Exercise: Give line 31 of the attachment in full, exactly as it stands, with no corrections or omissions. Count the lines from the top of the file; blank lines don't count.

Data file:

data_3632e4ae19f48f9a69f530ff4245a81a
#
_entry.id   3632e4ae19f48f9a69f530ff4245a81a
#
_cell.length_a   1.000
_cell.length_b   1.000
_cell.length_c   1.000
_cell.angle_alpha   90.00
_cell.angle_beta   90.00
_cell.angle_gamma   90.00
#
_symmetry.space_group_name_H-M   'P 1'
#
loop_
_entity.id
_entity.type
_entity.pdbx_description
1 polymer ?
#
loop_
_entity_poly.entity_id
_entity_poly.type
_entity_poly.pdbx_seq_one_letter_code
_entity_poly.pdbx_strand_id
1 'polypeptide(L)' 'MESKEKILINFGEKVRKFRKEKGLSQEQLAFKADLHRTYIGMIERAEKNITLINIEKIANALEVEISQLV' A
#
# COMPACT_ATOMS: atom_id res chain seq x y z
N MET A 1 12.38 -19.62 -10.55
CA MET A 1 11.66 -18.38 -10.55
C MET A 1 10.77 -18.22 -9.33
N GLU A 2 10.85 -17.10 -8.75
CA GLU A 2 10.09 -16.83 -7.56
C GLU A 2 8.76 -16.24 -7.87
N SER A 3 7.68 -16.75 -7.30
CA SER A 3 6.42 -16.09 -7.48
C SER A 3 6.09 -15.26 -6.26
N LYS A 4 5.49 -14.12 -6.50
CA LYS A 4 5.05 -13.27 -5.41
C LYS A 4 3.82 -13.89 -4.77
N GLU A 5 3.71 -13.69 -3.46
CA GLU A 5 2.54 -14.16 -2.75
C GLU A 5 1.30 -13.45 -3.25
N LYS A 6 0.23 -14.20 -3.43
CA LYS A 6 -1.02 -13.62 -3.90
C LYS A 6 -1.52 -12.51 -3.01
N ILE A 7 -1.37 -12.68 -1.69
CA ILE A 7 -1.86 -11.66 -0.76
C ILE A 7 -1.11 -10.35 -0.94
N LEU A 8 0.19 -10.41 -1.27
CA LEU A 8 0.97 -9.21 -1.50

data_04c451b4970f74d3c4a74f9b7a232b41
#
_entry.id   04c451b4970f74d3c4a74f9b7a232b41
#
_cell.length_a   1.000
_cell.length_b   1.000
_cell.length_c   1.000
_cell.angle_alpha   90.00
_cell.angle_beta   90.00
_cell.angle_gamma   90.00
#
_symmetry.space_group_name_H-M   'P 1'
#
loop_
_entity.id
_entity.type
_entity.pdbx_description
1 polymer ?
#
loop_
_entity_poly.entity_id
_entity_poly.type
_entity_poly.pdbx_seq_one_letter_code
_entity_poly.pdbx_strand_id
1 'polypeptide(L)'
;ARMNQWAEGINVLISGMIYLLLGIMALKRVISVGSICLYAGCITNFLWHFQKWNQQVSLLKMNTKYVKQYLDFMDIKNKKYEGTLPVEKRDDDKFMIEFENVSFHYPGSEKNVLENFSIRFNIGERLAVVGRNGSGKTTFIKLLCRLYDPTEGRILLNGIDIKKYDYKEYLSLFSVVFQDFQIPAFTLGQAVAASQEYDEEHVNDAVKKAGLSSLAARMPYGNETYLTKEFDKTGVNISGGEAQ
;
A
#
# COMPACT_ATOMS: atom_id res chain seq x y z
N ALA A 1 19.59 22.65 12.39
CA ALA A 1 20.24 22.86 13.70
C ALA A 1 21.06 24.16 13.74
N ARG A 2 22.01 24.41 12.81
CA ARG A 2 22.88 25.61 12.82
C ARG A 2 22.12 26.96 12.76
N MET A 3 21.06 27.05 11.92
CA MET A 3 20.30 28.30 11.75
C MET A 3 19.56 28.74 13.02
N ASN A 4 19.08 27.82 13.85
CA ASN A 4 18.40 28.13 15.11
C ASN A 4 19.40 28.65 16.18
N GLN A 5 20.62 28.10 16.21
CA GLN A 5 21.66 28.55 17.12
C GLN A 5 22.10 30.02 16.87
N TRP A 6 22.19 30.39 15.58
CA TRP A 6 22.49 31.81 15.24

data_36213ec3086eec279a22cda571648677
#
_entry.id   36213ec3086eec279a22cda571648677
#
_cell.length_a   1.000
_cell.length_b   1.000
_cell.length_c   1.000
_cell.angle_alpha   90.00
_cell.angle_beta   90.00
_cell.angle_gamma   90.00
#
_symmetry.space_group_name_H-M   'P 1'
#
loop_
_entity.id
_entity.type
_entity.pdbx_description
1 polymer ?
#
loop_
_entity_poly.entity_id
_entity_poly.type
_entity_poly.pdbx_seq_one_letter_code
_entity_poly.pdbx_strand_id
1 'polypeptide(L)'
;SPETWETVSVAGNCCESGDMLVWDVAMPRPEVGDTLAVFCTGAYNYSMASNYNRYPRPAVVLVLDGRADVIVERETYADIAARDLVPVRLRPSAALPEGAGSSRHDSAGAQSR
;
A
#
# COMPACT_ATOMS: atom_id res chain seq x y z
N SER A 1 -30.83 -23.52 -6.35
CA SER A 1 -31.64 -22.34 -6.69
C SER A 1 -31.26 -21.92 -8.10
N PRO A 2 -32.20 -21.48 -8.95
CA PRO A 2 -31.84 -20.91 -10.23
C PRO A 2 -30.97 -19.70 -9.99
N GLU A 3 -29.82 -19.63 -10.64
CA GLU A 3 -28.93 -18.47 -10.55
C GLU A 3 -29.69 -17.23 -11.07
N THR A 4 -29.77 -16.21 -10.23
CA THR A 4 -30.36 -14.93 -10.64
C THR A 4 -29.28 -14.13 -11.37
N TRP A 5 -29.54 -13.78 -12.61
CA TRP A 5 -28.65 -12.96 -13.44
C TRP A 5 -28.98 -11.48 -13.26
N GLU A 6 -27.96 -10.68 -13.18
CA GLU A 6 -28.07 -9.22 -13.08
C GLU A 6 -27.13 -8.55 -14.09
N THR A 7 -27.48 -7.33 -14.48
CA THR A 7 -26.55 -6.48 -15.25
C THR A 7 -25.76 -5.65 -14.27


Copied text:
N GLU A 2 10.85 -17.10 -8.75